State Representative 21.56% 76.21% 2.23%
2002 Governor 23.11% 69.75% 7.14%
US Senator 23.36% 72.95% 3.69%
US Representative 18.41% 81.59% 0.00%
State Senator 19.57% 80.43% 0.00%
State Representative 20.17% 79.83% 0.00%
2000 President 30.20% 69.39% 0.41%
US Senator 31.85% 65.32% 2.83%
US Representative 17.60% 80.40% 2.00%
State Senator 0.00% 65.25% 34.75%
State Representative 23.98% 76.02% 0.00%

The city of Floodwood has a mayor-council government and operates under the provisions of state statutes concerning city government (which is true for any city in Minnesota that has not obtained a home-rule charter). The current mayor of Floodwood is Jeff Kletscher,[12] who presides over meetings of the city council. The position of City Administrator, created in 2002 to handle the day-to-day operations of the city's administration, is currently held by Jess Rich.

Floodwood, like the rest of Saint Louis County and neighboring Carlton County, was, prior to the 1960s, part of a strong area for co-operative economics, having a strong worker cooperative (in the form of the Floodwood Creamery Cooperative), a farmers' cooperative and a credit union; today all that remains of the cooperative past in Floodwood is the credit union. During the 1930s, this tendency toward cooperative economics led Saint Louis County in general to be a major stronghold of the Farmer-Labor Party,[13] which aimed to create a cooperative commonwealth in Minnesota. When the Farmer-Labor Party merged with the Minnesota Democratic Party, the area became a stronghold for the resultant Minnesota Democratic-Farmer-Labor Party (DFL).

For sixty-four years, beginning with the 1947 election of John Blatnik, the area had been constantly represented by Democrats in the United States House of Representatives. This streak was broken with the seating of Republican Chip Cravaack, after his upset victory of over the normally popular Democratic incumbent Jim Oberstar in the 2010 Congressional election. Floodwood is part of Minnesota's 8th congressional district, having previously been represented by Oberstar in Congress since 1975. In the 2012 Congressional election, Democratic challenger Rick Nolan defeated Cravaack, taking the seat back for the DFL. In every recent partisan election (President, Governor, Secretary of State, Attorney General, State Auditor, State Treasurer, US Senate, US House, State Senate and State House), Floodwood has given a substantial majority, usually a supermajority, of its votes to the Democratic or DFL candidate. In the 2008 presidential election, Barack Obama won the city with 73.49% of the vote to John McCain's 23.69%.[14] Floodwood is also part of Minnesota House District 6A, which is represented by Carly Melin (DFL-Hibbing); and Minnesota Senate District 6, which is represented by Dave Tomassoni (DFL-Chisholm).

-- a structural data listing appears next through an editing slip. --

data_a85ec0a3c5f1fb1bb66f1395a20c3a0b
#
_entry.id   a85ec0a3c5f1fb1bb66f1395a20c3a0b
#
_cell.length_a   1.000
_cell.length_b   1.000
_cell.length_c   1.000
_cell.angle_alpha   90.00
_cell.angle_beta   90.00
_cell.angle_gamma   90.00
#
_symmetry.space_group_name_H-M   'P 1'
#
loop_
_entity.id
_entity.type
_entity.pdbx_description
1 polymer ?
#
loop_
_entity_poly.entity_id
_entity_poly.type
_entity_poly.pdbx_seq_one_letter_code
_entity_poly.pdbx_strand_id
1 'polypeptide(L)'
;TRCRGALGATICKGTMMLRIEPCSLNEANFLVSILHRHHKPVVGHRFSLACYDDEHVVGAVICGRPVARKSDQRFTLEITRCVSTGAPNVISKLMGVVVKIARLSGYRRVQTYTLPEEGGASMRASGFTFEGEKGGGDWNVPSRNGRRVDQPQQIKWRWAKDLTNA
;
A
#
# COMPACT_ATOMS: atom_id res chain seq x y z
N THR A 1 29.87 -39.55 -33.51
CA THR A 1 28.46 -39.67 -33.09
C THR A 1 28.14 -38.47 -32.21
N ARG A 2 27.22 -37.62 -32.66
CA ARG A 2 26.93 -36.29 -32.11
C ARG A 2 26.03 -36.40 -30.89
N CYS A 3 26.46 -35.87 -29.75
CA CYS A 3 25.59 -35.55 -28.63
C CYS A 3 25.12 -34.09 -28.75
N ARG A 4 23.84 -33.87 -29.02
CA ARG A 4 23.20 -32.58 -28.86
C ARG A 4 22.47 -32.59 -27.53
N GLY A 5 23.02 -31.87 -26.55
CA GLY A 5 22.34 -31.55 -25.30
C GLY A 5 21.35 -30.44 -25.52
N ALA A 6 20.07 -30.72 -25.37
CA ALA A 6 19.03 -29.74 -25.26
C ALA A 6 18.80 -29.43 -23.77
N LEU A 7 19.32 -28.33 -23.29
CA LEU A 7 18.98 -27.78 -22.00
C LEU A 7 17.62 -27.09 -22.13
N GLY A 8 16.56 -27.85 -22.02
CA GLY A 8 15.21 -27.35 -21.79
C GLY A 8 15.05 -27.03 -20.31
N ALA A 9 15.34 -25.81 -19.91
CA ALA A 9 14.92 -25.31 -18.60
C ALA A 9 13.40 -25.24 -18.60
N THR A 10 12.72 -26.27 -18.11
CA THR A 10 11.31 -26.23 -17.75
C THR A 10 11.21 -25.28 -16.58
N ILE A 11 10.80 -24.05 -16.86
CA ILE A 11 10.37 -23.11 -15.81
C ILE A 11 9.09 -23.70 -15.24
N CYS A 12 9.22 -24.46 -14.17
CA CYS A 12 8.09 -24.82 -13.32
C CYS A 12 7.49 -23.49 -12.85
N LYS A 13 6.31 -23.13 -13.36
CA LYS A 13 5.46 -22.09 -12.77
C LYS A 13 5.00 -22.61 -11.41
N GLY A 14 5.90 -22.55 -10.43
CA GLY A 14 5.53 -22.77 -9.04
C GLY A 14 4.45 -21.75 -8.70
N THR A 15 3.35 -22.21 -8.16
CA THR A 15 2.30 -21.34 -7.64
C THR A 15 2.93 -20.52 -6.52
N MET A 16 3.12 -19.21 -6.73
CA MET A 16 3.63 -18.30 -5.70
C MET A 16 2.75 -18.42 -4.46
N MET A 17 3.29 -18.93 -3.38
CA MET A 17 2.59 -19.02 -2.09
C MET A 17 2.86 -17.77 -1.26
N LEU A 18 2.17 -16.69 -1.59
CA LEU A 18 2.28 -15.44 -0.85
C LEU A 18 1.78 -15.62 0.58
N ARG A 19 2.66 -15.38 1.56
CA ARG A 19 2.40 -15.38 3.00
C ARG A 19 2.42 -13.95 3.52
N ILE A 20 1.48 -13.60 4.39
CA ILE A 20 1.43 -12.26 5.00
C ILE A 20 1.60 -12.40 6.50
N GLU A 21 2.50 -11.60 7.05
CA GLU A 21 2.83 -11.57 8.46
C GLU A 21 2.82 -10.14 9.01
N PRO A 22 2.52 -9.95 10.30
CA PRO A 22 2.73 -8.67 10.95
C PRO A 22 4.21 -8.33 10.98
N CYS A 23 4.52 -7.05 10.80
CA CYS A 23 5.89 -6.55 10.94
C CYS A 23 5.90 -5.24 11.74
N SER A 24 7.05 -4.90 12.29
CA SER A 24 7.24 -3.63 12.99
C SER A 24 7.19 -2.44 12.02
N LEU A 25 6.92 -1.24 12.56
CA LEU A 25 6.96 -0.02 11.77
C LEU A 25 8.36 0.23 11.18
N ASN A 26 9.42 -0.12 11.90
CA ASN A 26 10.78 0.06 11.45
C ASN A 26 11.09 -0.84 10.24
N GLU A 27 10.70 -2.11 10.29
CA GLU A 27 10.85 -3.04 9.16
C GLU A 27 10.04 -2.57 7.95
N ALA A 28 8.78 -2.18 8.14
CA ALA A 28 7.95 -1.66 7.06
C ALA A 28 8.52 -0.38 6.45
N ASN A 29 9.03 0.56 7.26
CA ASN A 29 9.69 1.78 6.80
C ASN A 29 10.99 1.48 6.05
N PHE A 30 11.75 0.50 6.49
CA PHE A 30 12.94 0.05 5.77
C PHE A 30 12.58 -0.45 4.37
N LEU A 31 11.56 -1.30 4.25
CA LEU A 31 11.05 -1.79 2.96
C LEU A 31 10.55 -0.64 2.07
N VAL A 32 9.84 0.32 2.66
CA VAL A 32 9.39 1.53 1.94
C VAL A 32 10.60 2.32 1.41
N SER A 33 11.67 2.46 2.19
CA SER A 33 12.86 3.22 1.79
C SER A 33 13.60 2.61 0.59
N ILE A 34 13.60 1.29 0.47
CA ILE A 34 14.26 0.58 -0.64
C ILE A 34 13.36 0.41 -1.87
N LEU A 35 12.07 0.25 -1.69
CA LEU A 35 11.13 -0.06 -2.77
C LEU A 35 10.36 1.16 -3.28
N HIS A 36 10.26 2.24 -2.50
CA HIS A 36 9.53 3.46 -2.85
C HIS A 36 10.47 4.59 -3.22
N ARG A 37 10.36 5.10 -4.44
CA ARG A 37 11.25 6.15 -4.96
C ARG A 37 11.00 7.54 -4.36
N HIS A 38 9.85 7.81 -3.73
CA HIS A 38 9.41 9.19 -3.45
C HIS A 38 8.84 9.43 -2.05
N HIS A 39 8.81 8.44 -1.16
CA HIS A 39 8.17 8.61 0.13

In May 2009, when city leaders from throughout Minnesota made the trek to the State Capitol, Mayor Kletscher made statewide news when he made the comment "My toolbox is empty. We've been facing this for years. We're a very poor city and we can't afford to see tax rates go up."[15] The city leaders were arguing against cuts to state funding for communities in Governor Pawlenty's budget cuts.[16] Kletscher, among others, argued that smaller communities did not have things like libraries that they could close to save funds and that the only way they could continue to function in the face of cuts in state funding would be to raise property taxes, which they did not want to do because residents of these communities are often poor, and they feared the burden would be too much for them to handle.

Notable natives and residents[edit]

See also[edit]

References[edit]

  1. ^ a b "US Gazetteer files 2010". United States Census Bureau. Retrieved 2012-11-13. 
  2. ^ a b "American FactFinder". United States Census Bureau. Retrieved 2012-11-13. 
  3. ^ "Population Estimates". United States Census Bureau. Retrieved 2013-05-28. 
  4. ^ a b "American FactFinder". United States Census Bureau. Retrieved 2008-01-31. 
  5. ^ "US Board on Geographic Names". United States Geological Survey. 2007-10-25. Retrieved 2008-01-31. 
  6. ^ "2010 Census Redistricting Data (Public Law 94-171) Summary File". American FactFinder. U.S. Census Bureau, 2010 Census. Retrieved 23 April 2011. 
  7. ^ "Floodwood Minnesota Community Guide". A Guide to Minnesota Communities. Lakeweb1 Internet Services. Retrieved 2010-01-16. 
  8. ^ "History". Floodwood School ISD 698. Retrieved 2010-01-16. [dead link]
  9. ^ "Census Data for Floodwood (City)". University of Minnesota Morris. Retrieved 2010-01-16. 
  10. ^ "Minnesota Population and Household Estimates". Minnesota Geospatial Information Office. 
  11. ^ "Floodwood, Minnesota". City-Data.com. 2009. Retrieved 2010-01-18. 
  12. ^ "Government Structure". City of Floodwood. Retrieved 2010-01-19. 
  13. ^ O'Connell, Thomas Gerald (1979). "Toward the Cooperative Commonwealth: An Introductory History of the Farmer-Labor Movement in Minnesota". Retrieved 2010-01-19. 
  14. ^ Election Reporting System (December 9, 2008). "Precinct: Floodwood P-1". Office of the Minnesota Secretary of State. Retrieved 2010-01-19. 
  15. ^ "MAOSC Board Member Floodwood Mayor Jeff Kletscher Makes Statewide News Fighting For Small Cities". Minnesota Association of Small Cities. Retrieved 2010-01-19. 
  16. ^ Staff writers and news services (May 17, 2009). "House sustains Pawlenty veto of health care program". Star Tribune (Minneapolis, MN: The Star Tribune Company). Retrieved 2010-01-19. 

External links[edit]

Coordinates: 46°55′45″N 92°55′11″W / 46.92917°N 92.91972°W / 46.92917; -92.91972